The convenience chain has developed a customer-driven app, which is designed to drive the business to respond better to customer needs. Whilst the app does have standard features such as nearest store, it also responds to searches by products and services and allows for outside factors such as time of day or temperature.
With future developments of the app being customer driven the app already “helps people find a store, solve a problem, get a deal and talk to us.” By using technology to interact with peoples’ lives the organisation is on the pathway towards really understanding its customers as well as moving towards a more innovative and collaborative way of interacting and co-creating.
Building a deep understanding of the importance of intelligence, of truly understanding customers as opposed to knowing facts is the first step in designing a Next Generation Organisation. Organisations which strive to be exceptional, to provide the highest levels of experiences in order to differentiate themselves from the marketplace have to become intelligent before they can move in to create experiences through collaboration and adaptability. It’s not easy. The old adage that you need to walk a mile in someone’s shoes before you understand them is frankly un-ambitious. But the process starts with the desire to make a difference and with the realisation that facts or a ‘shed-load-of-data’ won’t help you to gain true understanding.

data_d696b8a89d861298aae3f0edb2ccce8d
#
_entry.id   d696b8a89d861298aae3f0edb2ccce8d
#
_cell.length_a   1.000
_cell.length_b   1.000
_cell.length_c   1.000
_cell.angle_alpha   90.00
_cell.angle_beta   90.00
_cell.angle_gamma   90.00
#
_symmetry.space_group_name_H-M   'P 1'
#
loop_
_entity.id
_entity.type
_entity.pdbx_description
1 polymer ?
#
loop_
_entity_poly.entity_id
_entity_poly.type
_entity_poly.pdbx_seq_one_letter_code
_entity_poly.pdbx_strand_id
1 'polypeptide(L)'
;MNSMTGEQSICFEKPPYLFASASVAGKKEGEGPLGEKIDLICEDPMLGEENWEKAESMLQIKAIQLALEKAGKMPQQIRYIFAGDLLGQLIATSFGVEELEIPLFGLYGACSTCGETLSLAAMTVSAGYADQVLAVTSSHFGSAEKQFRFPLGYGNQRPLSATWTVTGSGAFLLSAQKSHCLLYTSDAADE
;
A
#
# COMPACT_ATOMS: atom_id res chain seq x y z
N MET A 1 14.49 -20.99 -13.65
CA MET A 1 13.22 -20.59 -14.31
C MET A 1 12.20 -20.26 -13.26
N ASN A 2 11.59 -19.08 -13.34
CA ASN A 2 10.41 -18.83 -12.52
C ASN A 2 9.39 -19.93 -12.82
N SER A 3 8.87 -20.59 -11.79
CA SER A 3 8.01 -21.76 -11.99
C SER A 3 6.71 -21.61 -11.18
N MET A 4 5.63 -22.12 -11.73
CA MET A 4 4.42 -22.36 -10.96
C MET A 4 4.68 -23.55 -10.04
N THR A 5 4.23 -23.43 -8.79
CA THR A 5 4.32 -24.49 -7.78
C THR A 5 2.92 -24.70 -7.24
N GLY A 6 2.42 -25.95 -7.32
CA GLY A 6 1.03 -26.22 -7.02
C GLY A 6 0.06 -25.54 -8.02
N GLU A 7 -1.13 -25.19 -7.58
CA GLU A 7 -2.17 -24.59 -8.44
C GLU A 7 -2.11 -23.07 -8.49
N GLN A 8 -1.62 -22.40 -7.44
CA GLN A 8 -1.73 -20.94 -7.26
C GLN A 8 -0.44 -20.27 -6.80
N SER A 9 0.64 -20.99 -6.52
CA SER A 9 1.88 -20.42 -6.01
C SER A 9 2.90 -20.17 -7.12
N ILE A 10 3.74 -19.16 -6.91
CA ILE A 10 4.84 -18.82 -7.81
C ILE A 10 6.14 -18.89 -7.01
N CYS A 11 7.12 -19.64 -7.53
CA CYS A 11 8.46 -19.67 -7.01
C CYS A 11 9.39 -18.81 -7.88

If you want to make a difference and build a Next Generation Organisation, which puts its customers at the heart of innovation, start by getting to know them better in order for them to help you co-create the products, services and experiences that they really want and that you can deliver!
Real ‘intelligence’ trumps traditional insight every time and organisations need to start gathering intelligence about the world in order to truly out-innovate the competition. After all, the CIA isn’t called the Central ‘Insight’ Agency is it!
Everyone says they want or even need to innovate but few actually do. If you want to be one of the few and you’ve got a question? Ask Cris… firstname.lastname@example.org
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Cris Beswick is a strategic advisor on innovation and author. He is also the author of The Road to Innovation, and featured on BBC radio and TV. He is also a contributor for The Times, Financial Times, The Independent, CEO Magazine, Director Magazine, HR Magazine and The Sunday Telegraph. @CrisBeswick